MRSA* is a major health problem in healthcare facilities around the world and measures are therefore taken to prevent the spread of MRSA in healthcare facilities. The Swedish Communicable Diseases Act defines MRSA at a general health hazard. You are therefore duty-bound to follow the instructions that your doctor gives you.
As a student you are obliged to undergo MRSA screening before you can take part in direct patient care, if you meet any of the following criteria:
- in the last six months you have had contact with medical care facilities outside the Nordic region, either as a patient or as staff in direct patient care.
- you have been in contact with an MRSA carrier, for example a member of your household/family.
- in the last six months you have had contact with health care facilities in Sweden, either as a patient or as staff in direct patient care, where MRSA contagion is currently recorded.
MRSA screening takes place during drop-in hours or alternatively via telephone appointment. Contact us for more information.
While waiting for test results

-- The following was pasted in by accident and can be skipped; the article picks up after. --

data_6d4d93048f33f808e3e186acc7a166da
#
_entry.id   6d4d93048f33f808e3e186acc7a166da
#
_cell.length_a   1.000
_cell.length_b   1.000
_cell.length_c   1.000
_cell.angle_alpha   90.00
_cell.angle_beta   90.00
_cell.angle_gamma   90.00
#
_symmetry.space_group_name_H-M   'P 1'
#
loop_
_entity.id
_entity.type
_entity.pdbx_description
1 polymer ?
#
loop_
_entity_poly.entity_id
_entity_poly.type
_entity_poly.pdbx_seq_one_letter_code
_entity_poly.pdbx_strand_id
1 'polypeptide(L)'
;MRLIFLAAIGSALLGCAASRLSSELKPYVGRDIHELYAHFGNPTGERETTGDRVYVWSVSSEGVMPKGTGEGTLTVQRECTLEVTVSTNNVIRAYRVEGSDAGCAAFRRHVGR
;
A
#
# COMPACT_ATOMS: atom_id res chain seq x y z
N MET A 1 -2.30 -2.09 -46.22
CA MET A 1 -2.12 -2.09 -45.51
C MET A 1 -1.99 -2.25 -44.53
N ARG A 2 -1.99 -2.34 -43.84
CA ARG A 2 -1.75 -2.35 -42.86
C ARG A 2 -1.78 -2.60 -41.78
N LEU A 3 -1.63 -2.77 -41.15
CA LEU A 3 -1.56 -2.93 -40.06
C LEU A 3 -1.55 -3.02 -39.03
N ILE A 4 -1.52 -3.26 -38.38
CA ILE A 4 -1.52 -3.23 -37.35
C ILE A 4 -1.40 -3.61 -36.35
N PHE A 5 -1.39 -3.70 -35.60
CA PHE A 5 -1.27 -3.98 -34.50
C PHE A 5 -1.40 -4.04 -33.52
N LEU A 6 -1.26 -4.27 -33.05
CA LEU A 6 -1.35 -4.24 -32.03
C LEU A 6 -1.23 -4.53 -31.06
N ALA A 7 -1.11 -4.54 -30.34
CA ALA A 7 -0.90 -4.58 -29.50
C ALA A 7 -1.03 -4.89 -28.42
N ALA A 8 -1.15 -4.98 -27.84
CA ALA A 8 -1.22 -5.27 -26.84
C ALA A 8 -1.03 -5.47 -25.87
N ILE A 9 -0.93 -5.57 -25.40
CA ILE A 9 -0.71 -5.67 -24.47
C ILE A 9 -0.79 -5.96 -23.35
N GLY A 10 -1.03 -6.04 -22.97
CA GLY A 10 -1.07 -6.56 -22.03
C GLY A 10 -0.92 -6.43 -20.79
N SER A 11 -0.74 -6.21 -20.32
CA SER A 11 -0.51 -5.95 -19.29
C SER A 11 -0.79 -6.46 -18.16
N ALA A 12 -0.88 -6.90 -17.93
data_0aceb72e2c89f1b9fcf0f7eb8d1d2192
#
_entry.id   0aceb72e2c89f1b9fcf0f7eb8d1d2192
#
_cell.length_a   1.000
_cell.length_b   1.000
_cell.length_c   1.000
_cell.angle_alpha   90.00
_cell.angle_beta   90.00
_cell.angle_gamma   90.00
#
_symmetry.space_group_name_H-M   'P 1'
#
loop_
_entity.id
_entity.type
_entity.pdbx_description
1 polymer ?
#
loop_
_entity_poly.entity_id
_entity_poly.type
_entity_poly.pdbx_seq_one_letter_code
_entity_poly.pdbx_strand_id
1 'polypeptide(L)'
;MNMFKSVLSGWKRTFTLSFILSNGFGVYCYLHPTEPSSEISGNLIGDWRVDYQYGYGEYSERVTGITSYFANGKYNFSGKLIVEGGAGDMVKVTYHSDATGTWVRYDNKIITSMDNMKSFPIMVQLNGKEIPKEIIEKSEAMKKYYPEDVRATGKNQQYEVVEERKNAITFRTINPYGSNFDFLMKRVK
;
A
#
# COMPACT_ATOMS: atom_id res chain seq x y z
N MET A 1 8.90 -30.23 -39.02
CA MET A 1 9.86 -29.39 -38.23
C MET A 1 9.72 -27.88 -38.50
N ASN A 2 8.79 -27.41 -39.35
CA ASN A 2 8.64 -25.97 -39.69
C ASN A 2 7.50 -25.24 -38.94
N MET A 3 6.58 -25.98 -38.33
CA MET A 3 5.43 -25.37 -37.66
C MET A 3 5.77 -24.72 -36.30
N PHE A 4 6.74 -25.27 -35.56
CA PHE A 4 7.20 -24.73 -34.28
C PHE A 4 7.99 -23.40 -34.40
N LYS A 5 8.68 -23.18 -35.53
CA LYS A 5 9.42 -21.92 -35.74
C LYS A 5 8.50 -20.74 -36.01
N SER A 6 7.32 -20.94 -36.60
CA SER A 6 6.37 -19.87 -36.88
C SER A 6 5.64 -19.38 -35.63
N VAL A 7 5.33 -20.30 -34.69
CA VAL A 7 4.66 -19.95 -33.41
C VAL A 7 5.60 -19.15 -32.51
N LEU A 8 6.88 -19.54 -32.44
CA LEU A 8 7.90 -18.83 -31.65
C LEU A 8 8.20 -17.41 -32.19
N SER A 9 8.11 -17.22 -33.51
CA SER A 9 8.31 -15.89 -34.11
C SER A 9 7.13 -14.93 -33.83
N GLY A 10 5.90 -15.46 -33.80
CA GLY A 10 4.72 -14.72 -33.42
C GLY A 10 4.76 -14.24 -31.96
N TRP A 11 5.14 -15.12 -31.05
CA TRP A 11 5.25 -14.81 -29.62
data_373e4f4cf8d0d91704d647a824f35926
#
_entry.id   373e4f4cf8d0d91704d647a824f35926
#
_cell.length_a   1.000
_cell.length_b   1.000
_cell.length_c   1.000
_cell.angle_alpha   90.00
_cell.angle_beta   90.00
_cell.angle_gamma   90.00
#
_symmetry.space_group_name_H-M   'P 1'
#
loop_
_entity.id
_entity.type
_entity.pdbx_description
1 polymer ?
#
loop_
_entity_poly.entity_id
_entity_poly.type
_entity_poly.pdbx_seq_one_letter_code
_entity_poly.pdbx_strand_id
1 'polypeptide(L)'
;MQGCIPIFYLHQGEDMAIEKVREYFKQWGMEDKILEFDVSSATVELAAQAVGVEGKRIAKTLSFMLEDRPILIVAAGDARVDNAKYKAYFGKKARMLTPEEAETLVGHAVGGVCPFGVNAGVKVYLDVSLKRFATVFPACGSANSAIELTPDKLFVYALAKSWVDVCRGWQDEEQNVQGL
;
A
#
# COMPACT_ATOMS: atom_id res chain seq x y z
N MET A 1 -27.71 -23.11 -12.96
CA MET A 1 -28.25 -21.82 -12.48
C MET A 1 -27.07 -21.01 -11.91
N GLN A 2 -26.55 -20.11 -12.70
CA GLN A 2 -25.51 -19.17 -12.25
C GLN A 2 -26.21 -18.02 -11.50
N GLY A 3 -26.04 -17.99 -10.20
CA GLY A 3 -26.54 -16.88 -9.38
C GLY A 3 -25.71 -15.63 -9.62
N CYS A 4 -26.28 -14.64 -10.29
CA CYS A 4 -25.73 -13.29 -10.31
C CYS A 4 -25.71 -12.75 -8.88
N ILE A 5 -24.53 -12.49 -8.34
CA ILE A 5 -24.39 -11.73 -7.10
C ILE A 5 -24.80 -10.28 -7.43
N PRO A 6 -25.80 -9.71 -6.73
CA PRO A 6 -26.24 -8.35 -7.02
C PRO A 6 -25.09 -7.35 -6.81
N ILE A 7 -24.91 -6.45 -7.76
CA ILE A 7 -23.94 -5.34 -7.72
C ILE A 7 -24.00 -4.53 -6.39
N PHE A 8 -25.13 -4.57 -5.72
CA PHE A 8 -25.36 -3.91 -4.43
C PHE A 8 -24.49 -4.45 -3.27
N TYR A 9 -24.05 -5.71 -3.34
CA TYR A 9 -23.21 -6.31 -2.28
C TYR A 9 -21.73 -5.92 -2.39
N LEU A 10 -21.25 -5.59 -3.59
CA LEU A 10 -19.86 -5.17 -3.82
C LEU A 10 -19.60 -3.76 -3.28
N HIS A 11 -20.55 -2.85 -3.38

You can take part in direct patient care while waiting for your test results, with the exception of work in high-risk units where patients are particularly susceptible to infection with MRSA and where the care carries major risk for spreading infection. High-risk units are mainly neonatal departments, burns departments and transplant departments.
If you have personal risk factors such as cuts, eczema, other skin disorders or foreign material which penetrates the skin or mucous membrane, such stoma, drainage, or a catheter (including indwelling), you should not take part in patient care activities while waiting for your test results. You can, however, carry out tasks which do not require close contact with patients.
If you are MRSA-positive
If you test positive for MRSA the Student Health Centre will carry out further tests. If these tests are also positive, you will be scheduled for an assessment by the Student Health Centre doctor. From then on follow-ups and further testing would be dealt with by the MRSA team at Danderyd Hospital.
A positive test for MRSA in a student with personal risk factors or in a placement with a high-risk unit might mean temporary restrictions on their clinical training. Other than this, a positive MRSA test would not affect your training.
* MRSA (Meticillinresistenta Staphylococcus aureus) are strains of staphylococcus which are resistant to virtually all beta-lactam antibiotics. For this reason MRSA infections can be difficult to treat. Just like other Staphylococcus aureus, MRSA can be present in normal skin and respiratory tract flora without causing infection.